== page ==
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Last updated: August 13, 2014 3:04 pm
G4S, the world’s biggest security company, staged a comeback in the first six months of this year, led by new contract wins in emerging and North American markets.
The company, which employs 618,000 staff in 120 countries and is one of the world’s biggest private sector employers, is currently overhauling its sprawling empire after being shaken by a series of scandals on government contracts.
On Wednesday, G4S said it had won £1.2bn of new work, including deals providing security for ports in Brazil and mine clearance in South Sudan.
For the six months that ended on June 30, underlying profit before interest, tax and amortisation – adjusted for currency fluctuations – grew by 6.3 per cent to £185m. Revenues increased nearly 4 per cent to £3.4bn, led by a 12 per cent rise in emerging markets. Underlying earnings rose 13.2 per cent to £86m.
Ashley Almanza, chief executive, is in the process of shaking up the management – cutting costs, improving customer service and restructuring weak divisions to help revive G4S’s fortunes.
“There is more hard work to be done and we are not going to chase everything but the good news is there is a lot to go for,” he said. “The transformation of G4S is clearly under way.”
The group has raised £160m from the sale of six businesses including a Swedish alarms company as part of a long-term strategy to sell poorly performing operations. It is also in the final stages of selling US Government Solutions, which has just signed a deal to provide housing and facilities at the Guantánamo Bay US naval base in Cuba.
At the same time it is expanding some streams of business, including a risk advisory service that operates in Iraq, Afghanistan and the Middle East and a technology company in the US.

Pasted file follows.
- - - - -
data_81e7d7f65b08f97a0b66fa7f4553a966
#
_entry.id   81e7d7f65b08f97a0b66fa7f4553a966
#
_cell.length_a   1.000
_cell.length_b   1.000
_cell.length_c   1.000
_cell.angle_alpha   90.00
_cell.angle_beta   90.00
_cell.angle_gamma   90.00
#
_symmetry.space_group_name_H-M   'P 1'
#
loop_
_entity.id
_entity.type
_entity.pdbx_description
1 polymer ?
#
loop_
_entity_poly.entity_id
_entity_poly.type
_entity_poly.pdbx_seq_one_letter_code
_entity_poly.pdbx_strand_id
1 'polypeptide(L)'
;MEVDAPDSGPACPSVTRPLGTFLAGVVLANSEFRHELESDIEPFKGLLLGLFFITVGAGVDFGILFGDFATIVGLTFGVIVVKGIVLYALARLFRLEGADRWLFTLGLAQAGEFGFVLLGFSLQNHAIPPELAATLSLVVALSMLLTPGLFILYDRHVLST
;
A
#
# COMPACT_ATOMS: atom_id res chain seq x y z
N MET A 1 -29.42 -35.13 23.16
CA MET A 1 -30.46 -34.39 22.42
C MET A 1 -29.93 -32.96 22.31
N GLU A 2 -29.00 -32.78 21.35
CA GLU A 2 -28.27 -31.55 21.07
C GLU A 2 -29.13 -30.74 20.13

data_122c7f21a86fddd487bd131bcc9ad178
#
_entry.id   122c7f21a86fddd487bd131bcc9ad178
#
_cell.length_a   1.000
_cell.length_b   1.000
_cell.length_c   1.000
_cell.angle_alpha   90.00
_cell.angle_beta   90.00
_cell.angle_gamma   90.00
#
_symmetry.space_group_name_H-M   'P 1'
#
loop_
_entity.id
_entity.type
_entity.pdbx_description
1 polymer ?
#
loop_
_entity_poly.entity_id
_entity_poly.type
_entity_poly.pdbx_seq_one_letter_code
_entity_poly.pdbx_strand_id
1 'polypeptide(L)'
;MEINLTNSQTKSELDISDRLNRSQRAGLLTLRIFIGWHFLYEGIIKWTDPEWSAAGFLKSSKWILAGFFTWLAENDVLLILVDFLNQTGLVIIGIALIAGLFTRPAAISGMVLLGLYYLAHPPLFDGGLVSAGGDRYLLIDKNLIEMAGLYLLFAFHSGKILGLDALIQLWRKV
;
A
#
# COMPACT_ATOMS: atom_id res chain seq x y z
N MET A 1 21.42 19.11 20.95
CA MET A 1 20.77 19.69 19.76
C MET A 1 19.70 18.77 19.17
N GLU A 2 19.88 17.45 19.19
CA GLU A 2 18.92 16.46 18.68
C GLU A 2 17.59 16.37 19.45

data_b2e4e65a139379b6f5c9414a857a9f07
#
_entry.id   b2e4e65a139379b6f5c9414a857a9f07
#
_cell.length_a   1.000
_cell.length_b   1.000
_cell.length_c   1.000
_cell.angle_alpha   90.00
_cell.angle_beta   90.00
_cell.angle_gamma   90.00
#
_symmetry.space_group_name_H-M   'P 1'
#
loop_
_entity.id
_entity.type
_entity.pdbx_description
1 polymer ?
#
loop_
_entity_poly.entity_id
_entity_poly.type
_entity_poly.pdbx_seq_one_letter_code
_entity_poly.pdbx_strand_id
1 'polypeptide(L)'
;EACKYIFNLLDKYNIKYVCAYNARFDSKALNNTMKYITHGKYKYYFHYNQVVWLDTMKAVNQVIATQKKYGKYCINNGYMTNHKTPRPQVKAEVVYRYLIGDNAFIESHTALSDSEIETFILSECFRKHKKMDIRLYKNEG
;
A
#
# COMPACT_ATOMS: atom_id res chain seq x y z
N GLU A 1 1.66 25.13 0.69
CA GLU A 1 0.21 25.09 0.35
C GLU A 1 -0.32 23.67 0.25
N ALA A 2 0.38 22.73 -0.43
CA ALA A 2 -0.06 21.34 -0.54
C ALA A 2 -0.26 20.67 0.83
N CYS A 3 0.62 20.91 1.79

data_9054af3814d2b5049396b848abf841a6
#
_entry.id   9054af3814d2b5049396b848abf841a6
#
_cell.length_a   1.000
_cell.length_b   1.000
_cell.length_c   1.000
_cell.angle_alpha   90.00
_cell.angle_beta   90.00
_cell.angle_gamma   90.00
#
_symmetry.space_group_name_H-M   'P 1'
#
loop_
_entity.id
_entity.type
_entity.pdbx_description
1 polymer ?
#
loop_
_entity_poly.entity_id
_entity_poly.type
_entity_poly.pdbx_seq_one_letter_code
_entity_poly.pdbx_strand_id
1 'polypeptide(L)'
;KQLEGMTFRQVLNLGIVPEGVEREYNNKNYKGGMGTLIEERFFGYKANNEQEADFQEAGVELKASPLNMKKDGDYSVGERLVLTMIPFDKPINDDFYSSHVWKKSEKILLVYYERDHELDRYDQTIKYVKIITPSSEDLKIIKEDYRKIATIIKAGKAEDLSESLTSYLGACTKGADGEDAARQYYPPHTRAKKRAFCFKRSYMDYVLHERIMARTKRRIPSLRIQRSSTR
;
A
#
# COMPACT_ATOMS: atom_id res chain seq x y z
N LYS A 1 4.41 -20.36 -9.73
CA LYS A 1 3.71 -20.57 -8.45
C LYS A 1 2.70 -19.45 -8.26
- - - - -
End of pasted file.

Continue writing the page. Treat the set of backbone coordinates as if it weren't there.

There remains much to be done to capture the full potential of our strategy and to strengthen the group’s performance
- Ashley Almanza, G4S chief executive
The company recently confirmed that it would withdraw from controversial work supplying security equipment for the Israeli government by 2016.
In Britain, revenues declined by 2 per cent to £790m in the first six months of the year as it was hit by reputational damage as a result of an ongoing investigation by the Serious Fraud Office for overcharging on electronic monitoring tags, including for offenders who had died.
Despite this, G4S has won significant new work including a deal to manage community work placements for the long-term unemployed.
Stephen Rawlinson, analyst at Whitman Howard, described it as a “long game”. He added: “G4S is making steady progress with its programme of stabilising the business and setting it on track for future sustainable growth.”
Shares in G4S rose 13p, or 5 per cent, to 272.8p in mid-afternoon London trading.
Mr Almanza, a former executive at oil and gas group BG Group, was promoted to chief executive a year ago after a string of blunders – including a failed takeover bid in 2011 and a botched contract to supply staff to the 2012 Olympics – claimed the scalp of his predecessor, Nick Buckles. The company is in the process of appointing a new UK head, after Eddie Aston quit in May. He was the unit’s third boss to leave in two years.
Net debt at the half-year was £1.7bn, reflecting the seasonal nature of G4S’s cash flows. Total cash generated in the seasonally weaker first half declined to £212m, from £224m a year earlier, partly on the cost of its £109m electronic monitoring settlement.
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